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for a time, and you can do lots of pleasant things if you can't study.
You'll have to wear blue goggles, perhaps; won't that be funny?"
And while she was pouring out all the comfortable words she
could think of, Rose was softly bathing the eyes and dabbing the
hot forehead with lavender-water, as her patient lay quiet with a
look on his face that grieved her sadly.
"Homer was blind, and so was Milton, and they did something to
be remembered by, in spite of it," he said, as if to himself, in a
solemn tone, for even the blue goggles did not bring a smile.
"Papa had a picture of Milton and his daughters writing for him. It
was a very sweet picture, I thought," observed Rose in a serious
voice, trying to meet the sufferer on his own ground.
"Perhaps I could study if someone read and did the eye part. Do
you suppose I could, by and by?" he asked, with a sudden ray of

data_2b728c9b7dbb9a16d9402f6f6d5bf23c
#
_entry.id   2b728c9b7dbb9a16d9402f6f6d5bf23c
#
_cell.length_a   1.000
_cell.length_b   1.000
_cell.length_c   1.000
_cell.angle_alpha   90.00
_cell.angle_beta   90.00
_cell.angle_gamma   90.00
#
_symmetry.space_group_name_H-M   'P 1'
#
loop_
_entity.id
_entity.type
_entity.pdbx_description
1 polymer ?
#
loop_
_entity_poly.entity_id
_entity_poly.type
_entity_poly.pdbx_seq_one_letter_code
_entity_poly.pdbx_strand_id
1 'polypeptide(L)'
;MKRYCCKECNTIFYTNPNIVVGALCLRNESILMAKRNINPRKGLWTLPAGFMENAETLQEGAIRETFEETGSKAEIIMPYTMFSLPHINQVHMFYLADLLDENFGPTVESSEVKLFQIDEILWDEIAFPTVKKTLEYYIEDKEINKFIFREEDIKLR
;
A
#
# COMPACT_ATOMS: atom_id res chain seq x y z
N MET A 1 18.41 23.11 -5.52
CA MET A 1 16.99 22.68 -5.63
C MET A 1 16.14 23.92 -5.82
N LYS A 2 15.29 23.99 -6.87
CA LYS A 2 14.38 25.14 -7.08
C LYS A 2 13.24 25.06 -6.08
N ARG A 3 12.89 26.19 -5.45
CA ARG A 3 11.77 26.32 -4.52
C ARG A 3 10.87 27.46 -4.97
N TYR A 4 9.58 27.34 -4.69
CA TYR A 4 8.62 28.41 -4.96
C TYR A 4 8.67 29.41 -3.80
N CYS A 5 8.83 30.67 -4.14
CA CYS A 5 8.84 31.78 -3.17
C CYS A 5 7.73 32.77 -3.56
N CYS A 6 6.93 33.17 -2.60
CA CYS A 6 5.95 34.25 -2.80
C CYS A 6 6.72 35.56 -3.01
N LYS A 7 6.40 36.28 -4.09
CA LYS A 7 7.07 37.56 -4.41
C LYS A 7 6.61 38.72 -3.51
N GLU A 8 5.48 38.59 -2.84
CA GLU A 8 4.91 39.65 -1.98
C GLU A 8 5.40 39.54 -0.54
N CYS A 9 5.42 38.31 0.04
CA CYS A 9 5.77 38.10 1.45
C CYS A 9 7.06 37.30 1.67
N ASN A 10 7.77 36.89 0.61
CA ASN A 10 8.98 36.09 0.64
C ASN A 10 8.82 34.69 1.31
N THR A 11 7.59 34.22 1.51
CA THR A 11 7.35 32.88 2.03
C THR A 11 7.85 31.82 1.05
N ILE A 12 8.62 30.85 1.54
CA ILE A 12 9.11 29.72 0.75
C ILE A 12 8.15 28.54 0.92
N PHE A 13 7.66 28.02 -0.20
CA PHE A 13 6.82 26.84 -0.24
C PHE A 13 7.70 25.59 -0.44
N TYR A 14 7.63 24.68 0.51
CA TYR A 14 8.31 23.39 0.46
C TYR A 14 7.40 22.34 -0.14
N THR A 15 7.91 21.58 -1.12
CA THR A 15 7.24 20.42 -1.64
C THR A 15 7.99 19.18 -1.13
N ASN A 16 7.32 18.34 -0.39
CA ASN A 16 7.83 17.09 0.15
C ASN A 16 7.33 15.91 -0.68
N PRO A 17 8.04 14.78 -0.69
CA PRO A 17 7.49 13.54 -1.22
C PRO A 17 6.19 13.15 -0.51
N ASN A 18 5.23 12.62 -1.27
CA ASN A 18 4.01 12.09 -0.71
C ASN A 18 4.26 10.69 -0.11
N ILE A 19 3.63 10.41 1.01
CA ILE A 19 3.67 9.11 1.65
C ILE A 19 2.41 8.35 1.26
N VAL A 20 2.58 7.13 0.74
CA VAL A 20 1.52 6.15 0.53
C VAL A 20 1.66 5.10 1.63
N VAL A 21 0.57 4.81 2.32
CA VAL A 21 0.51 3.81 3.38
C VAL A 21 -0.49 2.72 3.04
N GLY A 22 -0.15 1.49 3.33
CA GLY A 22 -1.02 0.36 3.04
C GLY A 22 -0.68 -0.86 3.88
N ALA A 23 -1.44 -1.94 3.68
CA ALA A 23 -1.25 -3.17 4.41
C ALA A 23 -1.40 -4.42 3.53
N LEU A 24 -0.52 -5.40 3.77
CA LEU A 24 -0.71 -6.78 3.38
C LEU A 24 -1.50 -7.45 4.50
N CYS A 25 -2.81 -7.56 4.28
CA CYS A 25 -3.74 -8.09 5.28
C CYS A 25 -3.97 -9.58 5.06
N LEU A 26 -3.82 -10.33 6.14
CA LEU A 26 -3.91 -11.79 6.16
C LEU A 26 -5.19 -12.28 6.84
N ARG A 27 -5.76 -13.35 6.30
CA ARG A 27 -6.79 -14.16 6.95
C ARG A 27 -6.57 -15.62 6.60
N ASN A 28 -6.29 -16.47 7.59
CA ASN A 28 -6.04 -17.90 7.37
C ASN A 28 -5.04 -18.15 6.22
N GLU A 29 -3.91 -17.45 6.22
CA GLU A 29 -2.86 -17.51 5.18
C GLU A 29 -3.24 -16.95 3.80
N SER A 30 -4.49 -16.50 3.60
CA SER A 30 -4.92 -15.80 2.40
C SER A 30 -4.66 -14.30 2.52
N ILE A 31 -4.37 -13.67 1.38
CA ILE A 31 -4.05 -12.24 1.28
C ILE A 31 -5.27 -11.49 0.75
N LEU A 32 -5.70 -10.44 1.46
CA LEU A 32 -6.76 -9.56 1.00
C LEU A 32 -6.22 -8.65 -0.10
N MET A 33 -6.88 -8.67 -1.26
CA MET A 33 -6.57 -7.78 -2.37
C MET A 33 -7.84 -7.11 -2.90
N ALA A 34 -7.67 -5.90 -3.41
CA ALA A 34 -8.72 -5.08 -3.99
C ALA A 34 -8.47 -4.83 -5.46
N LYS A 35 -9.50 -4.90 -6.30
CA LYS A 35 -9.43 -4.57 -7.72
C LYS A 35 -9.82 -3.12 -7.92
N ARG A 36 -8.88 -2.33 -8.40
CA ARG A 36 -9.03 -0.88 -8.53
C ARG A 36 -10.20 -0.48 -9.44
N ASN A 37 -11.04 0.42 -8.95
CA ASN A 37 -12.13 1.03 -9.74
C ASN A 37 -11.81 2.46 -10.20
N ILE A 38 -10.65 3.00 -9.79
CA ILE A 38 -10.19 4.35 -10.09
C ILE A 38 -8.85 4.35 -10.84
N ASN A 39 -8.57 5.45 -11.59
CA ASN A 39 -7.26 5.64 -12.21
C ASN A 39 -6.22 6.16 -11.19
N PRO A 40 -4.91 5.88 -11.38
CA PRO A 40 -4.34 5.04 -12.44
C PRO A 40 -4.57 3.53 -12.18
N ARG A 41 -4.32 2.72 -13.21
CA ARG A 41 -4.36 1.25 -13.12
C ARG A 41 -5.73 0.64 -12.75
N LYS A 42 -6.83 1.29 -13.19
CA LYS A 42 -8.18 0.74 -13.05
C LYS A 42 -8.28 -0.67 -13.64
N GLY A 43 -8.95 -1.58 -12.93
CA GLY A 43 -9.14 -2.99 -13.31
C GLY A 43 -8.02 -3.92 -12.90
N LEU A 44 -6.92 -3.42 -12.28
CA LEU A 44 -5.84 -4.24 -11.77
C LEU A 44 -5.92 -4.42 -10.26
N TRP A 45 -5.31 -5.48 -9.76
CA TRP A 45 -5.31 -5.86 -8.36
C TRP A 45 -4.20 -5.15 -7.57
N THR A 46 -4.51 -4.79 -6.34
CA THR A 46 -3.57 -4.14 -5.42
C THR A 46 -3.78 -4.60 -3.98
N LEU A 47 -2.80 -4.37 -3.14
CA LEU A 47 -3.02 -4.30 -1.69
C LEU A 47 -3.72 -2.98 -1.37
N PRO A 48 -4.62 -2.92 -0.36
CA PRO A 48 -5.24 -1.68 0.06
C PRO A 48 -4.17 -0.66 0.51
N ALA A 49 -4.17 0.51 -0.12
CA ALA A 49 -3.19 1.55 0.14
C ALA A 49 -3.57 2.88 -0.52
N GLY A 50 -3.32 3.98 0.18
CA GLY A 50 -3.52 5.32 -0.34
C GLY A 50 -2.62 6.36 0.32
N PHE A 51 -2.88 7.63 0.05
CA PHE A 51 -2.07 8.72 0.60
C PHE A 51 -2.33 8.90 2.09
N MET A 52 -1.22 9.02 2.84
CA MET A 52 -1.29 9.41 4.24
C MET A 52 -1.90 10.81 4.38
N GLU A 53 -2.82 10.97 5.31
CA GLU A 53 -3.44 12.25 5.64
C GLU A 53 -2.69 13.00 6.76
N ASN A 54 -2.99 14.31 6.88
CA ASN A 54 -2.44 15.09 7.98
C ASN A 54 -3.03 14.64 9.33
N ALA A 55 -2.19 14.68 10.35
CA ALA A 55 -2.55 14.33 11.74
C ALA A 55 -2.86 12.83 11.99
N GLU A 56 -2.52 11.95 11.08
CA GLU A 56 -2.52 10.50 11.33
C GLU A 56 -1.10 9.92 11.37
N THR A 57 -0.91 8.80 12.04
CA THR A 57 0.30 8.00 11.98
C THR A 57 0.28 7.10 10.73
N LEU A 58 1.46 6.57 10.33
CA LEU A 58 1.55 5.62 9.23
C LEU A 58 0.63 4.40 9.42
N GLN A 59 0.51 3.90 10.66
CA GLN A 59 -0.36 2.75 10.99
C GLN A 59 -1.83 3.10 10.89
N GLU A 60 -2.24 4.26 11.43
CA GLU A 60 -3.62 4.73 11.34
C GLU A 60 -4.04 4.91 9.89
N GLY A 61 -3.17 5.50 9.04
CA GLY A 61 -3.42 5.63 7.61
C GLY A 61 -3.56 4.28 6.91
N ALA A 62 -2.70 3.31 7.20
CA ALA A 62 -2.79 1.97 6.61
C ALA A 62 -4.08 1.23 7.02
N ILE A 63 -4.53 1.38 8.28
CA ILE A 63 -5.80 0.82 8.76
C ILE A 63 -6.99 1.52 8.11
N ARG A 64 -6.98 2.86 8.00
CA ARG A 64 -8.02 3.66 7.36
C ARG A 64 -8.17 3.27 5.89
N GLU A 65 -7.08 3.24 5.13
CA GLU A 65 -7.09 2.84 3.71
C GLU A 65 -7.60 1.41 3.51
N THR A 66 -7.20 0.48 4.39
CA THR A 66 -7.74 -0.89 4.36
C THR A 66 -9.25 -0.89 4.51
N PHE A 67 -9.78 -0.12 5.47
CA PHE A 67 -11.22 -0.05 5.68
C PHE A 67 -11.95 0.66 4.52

"I dare say, if your head is strong enough. This sunstroke, you
know, is what upset you, and your brain needs rest, the doctor
"I'll have a talk with the old fellow next time he comes, and find
out just what I may do; then I shall know where I am. What a fool I
was that day to be stewing my brains and letting the sun glare on
my book till the letters danced before me! I see 'em now when I
shut my eyes; black balls bobbing round, and stars and all sorts of
queer things. Wonder if all blind people do?"
"Don't think about them; I'll go on reading, shall I? We shall come
to the exciting part soon, and then you'll forget all this," suggested
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